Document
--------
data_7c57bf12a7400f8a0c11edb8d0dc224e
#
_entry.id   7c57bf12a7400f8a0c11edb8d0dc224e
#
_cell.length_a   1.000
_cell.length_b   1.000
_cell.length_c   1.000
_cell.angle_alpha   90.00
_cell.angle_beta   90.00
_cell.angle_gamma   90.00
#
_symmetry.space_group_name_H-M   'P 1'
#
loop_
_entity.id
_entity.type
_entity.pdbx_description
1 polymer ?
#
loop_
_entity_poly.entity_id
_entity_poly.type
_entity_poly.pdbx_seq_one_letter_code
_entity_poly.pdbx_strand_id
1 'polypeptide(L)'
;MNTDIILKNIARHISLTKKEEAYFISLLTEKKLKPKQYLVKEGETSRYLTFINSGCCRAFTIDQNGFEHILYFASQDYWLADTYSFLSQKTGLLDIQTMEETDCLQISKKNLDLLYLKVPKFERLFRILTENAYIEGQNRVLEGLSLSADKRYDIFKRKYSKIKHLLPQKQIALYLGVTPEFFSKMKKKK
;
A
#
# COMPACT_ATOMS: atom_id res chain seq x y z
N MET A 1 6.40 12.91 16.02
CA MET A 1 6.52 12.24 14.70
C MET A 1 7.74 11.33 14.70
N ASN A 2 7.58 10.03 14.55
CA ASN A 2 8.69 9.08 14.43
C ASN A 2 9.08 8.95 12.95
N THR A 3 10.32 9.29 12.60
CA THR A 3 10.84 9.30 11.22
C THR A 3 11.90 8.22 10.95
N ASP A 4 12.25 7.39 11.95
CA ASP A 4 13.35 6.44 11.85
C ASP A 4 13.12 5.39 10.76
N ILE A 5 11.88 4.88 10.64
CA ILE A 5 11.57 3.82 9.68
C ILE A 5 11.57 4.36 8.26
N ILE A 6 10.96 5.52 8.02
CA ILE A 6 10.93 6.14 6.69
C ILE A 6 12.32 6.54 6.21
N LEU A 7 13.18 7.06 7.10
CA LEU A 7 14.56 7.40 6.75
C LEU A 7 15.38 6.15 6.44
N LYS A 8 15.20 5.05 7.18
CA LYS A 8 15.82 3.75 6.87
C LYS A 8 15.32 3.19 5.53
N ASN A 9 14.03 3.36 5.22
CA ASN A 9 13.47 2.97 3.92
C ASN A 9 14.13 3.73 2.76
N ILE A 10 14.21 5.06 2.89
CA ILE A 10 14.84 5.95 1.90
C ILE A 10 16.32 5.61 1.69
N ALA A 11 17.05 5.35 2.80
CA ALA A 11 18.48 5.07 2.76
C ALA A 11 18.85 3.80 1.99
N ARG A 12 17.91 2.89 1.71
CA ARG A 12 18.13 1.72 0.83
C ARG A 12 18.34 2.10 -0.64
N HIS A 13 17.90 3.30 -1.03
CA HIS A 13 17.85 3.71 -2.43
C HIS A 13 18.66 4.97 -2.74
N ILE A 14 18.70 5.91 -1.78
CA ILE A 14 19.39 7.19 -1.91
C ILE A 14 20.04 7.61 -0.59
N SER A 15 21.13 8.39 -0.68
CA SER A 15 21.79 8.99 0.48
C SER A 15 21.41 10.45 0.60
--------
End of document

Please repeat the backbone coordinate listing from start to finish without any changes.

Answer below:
data_7c57bf12a7400f8a0c11edb8d0dc224e
#
_entry.id   7c57bf12a7400f8a0c11edb8d0dc224e
#
_cell.length_a   1.000
_cell.length_b   1.000
_cell.length_c   1.000
_cell.angle_alpha   90.00
_cell.angle_beta   90.00
_cell.angle_gamma   90.00
#
_symmetry.space_group_name_H-M   'P 1'
#
loop_
_entity.id
_entity.type
_entity.pdbx_description
1 polymer ?
#
loop_
_entity_poly.entity_id
_entity_poly.type
_entity_poly.pdbx_seq_one_letter_code
_entity_poly.pdbx_strand_id
1 'polypeptide(L)'
;MNTDIILKNIARHISLTKKEEAYFISLLTEKKLKPKQYLVKEGETSRYLTFINSGCCRAFTIDQNGFEHILYFASQDYWLADTYSFLSQKTGLLDIQTMEETDCLQISKKNLDLLYLKVPKFERLFRILTENAYIEGQNRVLEGLSLSADKRYDIFKRKYSKIKHLLPQKQIALYLGVTPEFFSKMKKKK
;
A
#
# COMPACT_ATOMS: atom_id res chain seq x y z
N MET A 1 6.40 12.91 16.02
CA MET A 1 6.52 12.24 14.70
C MET A 1 7.74 11.33 14.70
N ASN A 2 7.58 10.03 14.55
CA ASN A 2 8.69 9.08 14.43
C ASN A 2 9.08 8.95 12.95
N THR A 3 10.32 9.29 12.60
CA THR A 3 10.84 9.30 11.22
C THR A 3 11.90 8.22 10.95
N ASP A 4 12.25 7.39 11.95
CA ASP A 4 13.35 6.44 11.85
C ASP A 4 13.12 5.39 10.76
N ILE A 5 11.88 4.88 10.64
CA ILE A 5 11.57 3.82 9.68
C ILE A 5 11.57 4.36 8.26
N ILE A 6 10.96 5.52 8.02
CA ILE A 6 10.93 6.14 6.69
C ILE A 6 12.32 6.54 6.21
N LEU A 7 13.18 7.06 7.10
CA LEU A 7 14.56 7.40 6.75
C LEU A 7 15.38 6.15 6.44
N LYS A 8 15.20 5.05 7.18
CA LYS A 8 15.82 3.75 6.87
C LYS A 8 15.32 3.19 5.53
N ASN A 9 14.03 3.36 5.22
CA ASN A 9 13.47 2.97 3.92
C ASN A 9 14.13 3.73 2.76
N ILE A 10 14.21 5.06 2.89
CA ILE A 10 14.84 5.95 1.90
C ILE A 10 16.32 5.61 1.69
N ALA A 11 17.05 5.35 2.80
CA ALA A 11 18.48 5.07 2.76
C ALA A 11 18.85 3.80 1.99
N ARG A 12 17.91 2.89 1.71
CA ARG A 12 18.13 1.72 0.83
C ARG A 12 18.34 2.10 -0.64
N HIS A 13 17.90 3.30 -1.03
CA HIS A 13 17.85 3.71 -2.43
C HIS A 13 18.66 4.97 -2.74
N ILE A 14 18.70 5.91 -1.78
CA ILE A 14 19.39 7.19 -1.91
C ILE A 14 20.04 7.61 -0.59
N SER A 15 21.13 8.39 -0.68
CA SER A 15 21.79 8.99 0.48
C SER A 15 21.41 10.45 0.60